I've heard several of the songs by the various writers, normally in their solo sets, but this was the other advantage of the collaboration; there was now a backing band of infinite variety. With nine performers (Sam Kelly unfortunately couldn't make either night because of other commitments), some of whom are multi-instrumentalists, groupings could form and reform with the artists moving around the stage. It made for fresh and dynamic settings.

Kelly Oliver's "You Must Needs Be Strangers" isn't actually from a play written by Shakespeare, but one revised by him and others and after 400 years its pleas for tolerance still echoes. As a solo song it's incredibly beautiful but as part of The Company it receives a full orchestration. Kelly and Chris Cleveley took the vocal and guitar parts, with backing from Kim Lowings on piano, Lukas Drinkwater on bass and Hannah Elizabeth on fiddle to become one of the most moving parts of the night. That we had heard the words as narrative beforehand, acted by David Widdowson, added to their power.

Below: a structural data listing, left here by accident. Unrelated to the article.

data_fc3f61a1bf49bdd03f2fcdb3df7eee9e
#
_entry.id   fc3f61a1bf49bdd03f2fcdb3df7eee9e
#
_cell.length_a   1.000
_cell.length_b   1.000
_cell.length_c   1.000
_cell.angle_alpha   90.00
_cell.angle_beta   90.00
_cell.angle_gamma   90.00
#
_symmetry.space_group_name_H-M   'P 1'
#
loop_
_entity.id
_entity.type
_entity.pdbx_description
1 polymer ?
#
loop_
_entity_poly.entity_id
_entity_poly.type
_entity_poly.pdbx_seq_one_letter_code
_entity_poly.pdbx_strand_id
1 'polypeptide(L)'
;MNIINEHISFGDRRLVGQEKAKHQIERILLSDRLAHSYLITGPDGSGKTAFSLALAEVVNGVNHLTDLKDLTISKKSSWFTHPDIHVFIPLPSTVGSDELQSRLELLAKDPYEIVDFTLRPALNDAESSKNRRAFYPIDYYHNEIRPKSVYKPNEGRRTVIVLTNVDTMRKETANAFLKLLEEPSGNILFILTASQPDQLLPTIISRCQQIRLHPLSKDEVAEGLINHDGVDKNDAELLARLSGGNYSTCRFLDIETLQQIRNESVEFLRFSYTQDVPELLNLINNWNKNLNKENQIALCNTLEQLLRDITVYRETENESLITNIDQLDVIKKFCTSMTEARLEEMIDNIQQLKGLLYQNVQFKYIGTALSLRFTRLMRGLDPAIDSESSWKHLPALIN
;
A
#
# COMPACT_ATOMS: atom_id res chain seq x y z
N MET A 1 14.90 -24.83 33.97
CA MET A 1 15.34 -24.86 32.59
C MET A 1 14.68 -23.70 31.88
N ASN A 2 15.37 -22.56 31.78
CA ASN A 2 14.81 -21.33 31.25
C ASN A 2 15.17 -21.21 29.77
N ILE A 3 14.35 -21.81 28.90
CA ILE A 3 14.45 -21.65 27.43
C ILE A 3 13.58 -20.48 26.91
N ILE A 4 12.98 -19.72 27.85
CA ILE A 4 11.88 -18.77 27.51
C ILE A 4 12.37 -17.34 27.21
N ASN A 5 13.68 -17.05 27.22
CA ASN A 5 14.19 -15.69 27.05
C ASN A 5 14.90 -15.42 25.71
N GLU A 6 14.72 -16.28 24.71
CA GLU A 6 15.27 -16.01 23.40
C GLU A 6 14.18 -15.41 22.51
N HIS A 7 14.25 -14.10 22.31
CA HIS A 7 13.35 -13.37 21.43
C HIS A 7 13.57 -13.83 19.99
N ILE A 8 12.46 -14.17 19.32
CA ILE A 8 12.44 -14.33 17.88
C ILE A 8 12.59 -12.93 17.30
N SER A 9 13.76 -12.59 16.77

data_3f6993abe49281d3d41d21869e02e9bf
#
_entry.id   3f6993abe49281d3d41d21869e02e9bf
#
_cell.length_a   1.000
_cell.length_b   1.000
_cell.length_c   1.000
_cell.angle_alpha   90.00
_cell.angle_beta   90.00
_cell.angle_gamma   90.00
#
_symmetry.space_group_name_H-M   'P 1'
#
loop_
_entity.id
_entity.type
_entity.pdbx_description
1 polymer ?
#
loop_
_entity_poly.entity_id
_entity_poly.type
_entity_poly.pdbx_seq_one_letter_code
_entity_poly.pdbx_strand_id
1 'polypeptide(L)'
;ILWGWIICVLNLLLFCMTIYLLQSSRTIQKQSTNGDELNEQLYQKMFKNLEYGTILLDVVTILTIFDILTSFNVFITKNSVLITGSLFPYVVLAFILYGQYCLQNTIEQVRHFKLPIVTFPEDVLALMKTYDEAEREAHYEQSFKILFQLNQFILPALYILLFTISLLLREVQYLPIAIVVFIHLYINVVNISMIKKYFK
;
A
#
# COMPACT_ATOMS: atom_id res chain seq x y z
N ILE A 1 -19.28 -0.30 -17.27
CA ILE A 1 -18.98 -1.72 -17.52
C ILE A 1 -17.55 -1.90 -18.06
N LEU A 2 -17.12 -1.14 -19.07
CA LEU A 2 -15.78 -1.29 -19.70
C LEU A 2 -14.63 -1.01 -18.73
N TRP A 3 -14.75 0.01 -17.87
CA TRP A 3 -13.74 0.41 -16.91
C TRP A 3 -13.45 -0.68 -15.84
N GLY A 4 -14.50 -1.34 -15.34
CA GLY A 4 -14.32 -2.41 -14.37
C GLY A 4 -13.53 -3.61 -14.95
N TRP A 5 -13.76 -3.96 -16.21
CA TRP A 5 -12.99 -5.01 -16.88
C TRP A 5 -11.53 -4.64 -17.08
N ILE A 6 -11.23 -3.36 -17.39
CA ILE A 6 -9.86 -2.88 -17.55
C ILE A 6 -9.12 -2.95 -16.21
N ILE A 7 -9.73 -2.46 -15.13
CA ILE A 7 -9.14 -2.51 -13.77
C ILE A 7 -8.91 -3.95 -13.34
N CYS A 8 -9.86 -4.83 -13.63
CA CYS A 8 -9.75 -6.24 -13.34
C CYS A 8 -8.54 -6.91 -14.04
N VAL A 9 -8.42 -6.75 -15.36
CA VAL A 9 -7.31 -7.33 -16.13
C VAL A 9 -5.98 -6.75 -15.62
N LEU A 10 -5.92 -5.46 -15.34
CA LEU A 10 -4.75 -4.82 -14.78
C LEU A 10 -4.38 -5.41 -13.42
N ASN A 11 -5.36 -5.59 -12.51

The actors were superb. Along with David, Ed White and Alison Wright gave us all the elements we would expect; tragedy, love, comedy. The 1-minute Hamlet was a joyous romp and you didn't need to know the play to find it funny, although that helped. Ed and Alison beautifully represented both the coy Benedick and Beatrice, who had fooled nobody, and the melancholic Laertes and Gertrude.

Shakespeare's works have got so many sides to them, and are so open to interpretation that even a character we all think we know can be shown in a different light. Puck from A Midsummer's Night Dream is seen of as a bit of a rogue, a bit of a lad. Minnie Birch's take on him in "Up And Down" takes a different view. Meddling in people's lives, especially their love lives, may be fun for the perpetrator but can lead to all sorts of problems for the recipients. It's a song that suits Minnie's voice so well, and it's the simplicity of the arrangement that makes it so good, so heartbreaking. That transferred to a larger ensemble with the original concept was retained; multiple guitars and voices but simple harmonies and then Kathy Pilkington's clarinet to add some depth to the sound. Truely we felt for poor Titania, who is made a fool by love.